Peter Fleming: Have You Seen? | Edinburgh Fringe review by Steve Bennett
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Peter Fleming: Have You Seen?

Edinburgh Fringe review by Steve Bennett

Think ‘old-school kids’ TV presenter’ these days and Yewtree inevitably springs to mind. But Tom Burgess has, sensibly, taken his character from an even earlier age than the tainted 1970s and 1980s.

Peter Fleming is from a golden era of children’s TV, when the BBC was ‘Aunty’, authoritatively educating, informing and (a little more reluctantly) entertaining the nation’s youth. He is a posh, avuncular, slightly patronising figure reliving his glory days, even if no one quite remembers him from such show as Nicholas The Mischievous Cupboard or Professor Zany’s Mad Laboratory (‘Scrumpydacious!’).

He’s jolly and cheery, his eyes sparkling eagerly as he seeks to connect with his audience – even though it’s abundantly clear his life hasn’t panned out as he would have hoped. The hour takes us through those ups and downs, offering an affectionate parody of bygone programming, whether it be patronising, imbibed with phoney enthusiasm – or made by Oliver Postgate.

Also mocked is the politely condescending sexism of the day. Think of Harry Enfield’s ‘women know your limits’ sketch, and you’re in the right ballpark.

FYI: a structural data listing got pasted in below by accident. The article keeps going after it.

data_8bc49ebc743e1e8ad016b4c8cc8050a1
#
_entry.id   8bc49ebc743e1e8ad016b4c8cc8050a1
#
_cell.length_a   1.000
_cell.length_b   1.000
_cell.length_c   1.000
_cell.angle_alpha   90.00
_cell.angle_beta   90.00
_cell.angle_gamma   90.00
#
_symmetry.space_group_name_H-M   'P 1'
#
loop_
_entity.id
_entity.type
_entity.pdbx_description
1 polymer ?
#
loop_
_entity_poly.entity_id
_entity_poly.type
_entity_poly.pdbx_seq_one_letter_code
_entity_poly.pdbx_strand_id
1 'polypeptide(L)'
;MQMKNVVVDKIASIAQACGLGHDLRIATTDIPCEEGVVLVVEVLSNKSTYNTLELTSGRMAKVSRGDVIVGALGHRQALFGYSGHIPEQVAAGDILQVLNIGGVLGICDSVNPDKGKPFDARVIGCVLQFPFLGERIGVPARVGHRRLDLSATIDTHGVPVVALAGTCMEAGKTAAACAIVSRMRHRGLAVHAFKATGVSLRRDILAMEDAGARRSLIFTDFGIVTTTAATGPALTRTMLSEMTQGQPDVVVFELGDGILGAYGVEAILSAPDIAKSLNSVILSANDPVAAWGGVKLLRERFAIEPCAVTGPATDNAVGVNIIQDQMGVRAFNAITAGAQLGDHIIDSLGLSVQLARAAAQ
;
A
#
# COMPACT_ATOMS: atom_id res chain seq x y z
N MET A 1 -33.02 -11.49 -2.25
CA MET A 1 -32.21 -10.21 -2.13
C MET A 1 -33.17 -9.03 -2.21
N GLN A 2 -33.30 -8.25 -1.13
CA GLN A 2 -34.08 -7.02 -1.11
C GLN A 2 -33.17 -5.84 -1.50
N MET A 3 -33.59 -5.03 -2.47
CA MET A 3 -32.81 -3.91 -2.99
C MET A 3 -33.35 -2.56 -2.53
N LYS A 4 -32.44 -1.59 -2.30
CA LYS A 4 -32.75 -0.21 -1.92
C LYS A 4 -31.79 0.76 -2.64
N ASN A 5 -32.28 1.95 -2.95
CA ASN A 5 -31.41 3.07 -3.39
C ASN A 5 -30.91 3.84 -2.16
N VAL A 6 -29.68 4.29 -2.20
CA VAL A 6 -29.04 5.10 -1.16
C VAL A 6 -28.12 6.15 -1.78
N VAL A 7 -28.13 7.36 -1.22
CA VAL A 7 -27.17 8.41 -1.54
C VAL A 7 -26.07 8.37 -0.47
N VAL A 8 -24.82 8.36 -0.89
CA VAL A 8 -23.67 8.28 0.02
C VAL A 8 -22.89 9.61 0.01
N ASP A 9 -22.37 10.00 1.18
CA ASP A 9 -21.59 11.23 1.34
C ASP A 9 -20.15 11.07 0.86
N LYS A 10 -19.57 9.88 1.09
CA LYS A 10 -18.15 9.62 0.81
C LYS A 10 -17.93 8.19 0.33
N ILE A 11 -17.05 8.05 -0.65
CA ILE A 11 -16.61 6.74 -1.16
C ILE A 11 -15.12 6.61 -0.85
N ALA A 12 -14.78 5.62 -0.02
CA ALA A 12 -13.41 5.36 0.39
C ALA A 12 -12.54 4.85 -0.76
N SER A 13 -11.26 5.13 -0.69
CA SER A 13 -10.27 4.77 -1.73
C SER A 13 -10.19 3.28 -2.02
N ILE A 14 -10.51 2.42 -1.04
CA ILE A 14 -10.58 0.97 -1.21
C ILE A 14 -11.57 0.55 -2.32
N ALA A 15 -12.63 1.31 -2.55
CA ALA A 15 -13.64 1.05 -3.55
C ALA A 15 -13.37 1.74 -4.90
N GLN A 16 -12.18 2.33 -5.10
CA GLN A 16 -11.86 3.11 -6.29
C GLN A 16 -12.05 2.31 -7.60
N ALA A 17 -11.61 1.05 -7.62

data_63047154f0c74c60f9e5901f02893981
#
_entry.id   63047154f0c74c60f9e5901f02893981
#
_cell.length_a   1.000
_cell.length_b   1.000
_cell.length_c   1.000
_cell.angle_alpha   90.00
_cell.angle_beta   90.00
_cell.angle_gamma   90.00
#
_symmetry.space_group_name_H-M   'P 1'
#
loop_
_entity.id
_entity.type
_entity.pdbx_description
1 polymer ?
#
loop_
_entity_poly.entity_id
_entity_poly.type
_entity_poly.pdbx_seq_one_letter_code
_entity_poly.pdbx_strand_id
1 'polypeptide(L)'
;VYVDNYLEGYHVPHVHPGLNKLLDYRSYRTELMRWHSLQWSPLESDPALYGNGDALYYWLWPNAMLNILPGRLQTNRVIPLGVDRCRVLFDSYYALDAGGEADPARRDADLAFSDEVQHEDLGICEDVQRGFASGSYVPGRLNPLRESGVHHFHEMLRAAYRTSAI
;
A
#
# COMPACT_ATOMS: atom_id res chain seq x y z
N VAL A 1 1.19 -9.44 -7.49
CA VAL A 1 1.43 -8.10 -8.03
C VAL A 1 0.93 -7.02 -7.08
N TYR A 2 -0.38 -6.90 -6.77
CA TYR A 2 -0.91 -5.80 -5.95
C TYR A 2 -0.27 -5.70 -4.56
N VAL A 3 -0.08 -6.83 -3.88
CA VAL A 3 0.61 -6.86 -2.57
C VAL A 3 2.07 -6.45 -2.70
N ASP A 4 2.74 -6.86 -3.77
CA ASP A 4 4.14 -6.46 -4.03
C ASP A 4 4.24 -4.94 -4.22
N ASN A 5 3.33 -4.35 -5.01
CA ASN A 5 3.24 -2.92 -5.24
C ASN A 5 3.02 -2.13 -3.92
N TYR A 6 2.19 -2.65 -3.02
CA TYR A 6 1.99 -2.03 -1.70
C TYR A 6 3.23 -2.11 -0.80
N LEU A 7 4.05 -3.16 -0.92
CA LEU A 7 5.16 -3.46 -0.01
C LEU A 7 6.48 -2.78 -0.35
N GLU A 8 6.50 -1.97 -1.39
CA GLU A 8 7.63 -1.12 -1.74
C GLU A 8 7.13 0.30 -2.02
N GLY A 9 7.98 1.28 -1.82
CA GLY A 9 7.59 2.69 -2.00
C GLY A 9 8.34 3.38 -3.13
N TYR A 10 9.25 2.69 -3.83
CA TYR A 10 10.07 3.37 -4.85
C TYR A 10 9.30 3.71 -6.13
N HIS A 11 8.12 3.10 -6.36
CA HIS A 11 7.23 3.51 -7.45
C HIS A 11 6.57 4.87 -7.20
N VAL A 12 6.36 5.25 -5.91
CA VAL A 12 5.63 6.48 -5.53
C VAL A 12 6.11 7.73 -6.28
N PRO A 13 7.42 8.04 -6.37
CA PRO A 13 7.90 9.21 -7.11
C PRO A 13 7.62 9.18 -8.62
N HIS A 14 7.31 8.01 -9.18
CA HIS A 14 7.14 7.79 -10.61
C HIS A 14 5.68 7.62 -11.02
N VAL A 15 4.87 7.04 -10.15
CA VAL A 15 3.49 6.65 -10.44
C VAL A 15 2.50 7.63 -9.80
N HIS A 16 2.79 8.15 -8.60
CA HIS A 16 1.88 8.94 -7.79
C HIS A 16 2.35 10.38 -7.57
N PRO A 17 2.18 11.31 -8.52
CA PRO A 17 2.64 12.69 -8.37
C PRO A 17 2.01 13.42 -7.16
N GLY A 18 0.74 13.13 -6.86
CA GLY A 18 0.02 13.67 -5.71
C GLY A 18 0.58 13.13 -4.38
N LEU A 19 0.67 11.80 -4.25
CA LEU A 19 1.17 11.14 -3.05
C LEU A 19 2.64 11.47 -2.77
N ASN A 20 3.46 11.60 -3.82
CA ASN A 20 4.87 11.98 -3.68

A well-judged streak of absurdity runs through the show (which was named best debut at the Leicester Comedy Festival back in February), tipping over to full-on insanity in the commercials he used to make for Matey bubble bath, giving full rein to Burgess’s energetic performance.

Such moments give the show some texture, as do the insights into the tragic life Fleming is trying to paper over both in his past and in his present. It means the character, who is endearing as well as silly and sometimes wretched, has depth while offering scope for different types of comedy beyond the parodies. 

But despite all of those best efforts, and a decent commitment to putting proper jokes into the parodies, the premise still runs out of steam about 40 minutes into the hour, when the creation’s limitations start to creak, and the once-plentiful ideas get stuck in a rut.

This difficult final furlong lessens the impact of what is nonetheless a winning and memorable character, realised with skill, fondness and detail.

Review date: 5 Aug 2019
Reviewed by: Steve Bennett
Reviewed at: Dragonfly

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